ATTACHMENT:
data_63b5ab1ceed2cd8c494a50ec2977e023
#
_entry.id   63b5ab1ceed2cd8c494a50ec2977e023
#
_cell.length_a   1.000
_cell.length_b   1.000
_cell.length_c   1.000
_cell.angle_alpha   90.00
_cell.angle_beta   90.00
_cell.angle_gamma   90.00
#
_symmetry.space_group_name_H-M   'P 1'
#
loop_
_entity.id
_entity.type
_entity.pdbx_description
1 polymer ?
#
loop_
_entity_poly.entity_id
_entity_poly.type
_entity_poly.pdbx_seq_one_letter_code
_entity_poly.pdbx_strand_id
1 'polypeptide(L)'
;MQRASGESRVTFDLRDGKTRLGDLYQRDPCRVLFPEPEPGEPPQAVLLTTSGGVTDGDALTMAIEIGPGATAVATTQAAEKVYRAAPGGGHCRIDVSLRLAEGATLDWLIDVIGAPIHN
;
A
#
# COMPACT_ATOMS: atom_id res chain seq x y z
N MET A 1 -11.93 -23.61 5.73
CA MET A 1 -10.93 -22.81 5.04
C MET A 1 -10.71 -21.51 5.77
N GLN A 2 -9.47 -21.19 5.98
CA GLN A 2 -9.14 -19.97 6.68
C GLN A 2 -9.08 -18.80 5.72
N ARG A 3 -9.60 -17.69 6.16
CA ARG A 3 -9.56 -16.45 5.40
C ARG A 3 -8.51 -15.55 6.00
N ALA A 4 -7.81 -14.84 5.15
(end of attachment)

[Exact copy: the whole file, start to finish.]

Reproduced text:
data_63b5ab1ceed2cd8c494a50ec2977e023
#
_entry.id   63b5ab1ceed2cd8c494a50ec2977e023
#
_cell.length_a   1.000
_cell.length_b   1.000
_cell.length_c   1.000
_cell.angle_alpha   90.00
_cell.angle_beta   90.00
_cell.angle_gamma   90.00
#
_symmetry.space_group_name_H-M   'P 1'
#
loop_
_entity.id
_entity.type
_entity.pdbx_description
1 polymer ?
#
loop_
_entity_poly.entity_id
_entity_poly.type
_entity_poly.pdbx_seq_one_letter_code
_entity_poly.pdbx_strand_id
1 'polypeptide(L)'
;MQRASGESRVTFDLRDGKTRLGDLYQRDPCRVLFPEPEPGEPPQAVLLTTSGGVTDGDALTMAIEIGPGATAVATTQAAEKVYRAAPGGGHCRIDVSLRLAEGATLDWLIDVIGAPIHN
;
A
#
# COMPACT_ATOMS: atom_id res chain seq x y z
N MET A 1 -11.93 -23.61 5.73
CA MET A 1 -10.93 -22.81 5.04
C MET A 1 -10.71 -21.51 5.77
N GLN A 2 -9.47 -21.19 5.98
CA GLN A 2 -9.14 -19.97 6.68
C GLN A 2 -9.08 -18.80 5.72
N ARG A 3 -9.60 -17.69 6.16
CA ARG A 3 -9.56 -16.45 5.40
C ARG A 3 -8.51 -15.55 6.00
N ALA A 4 -7.81 -14.84 5.15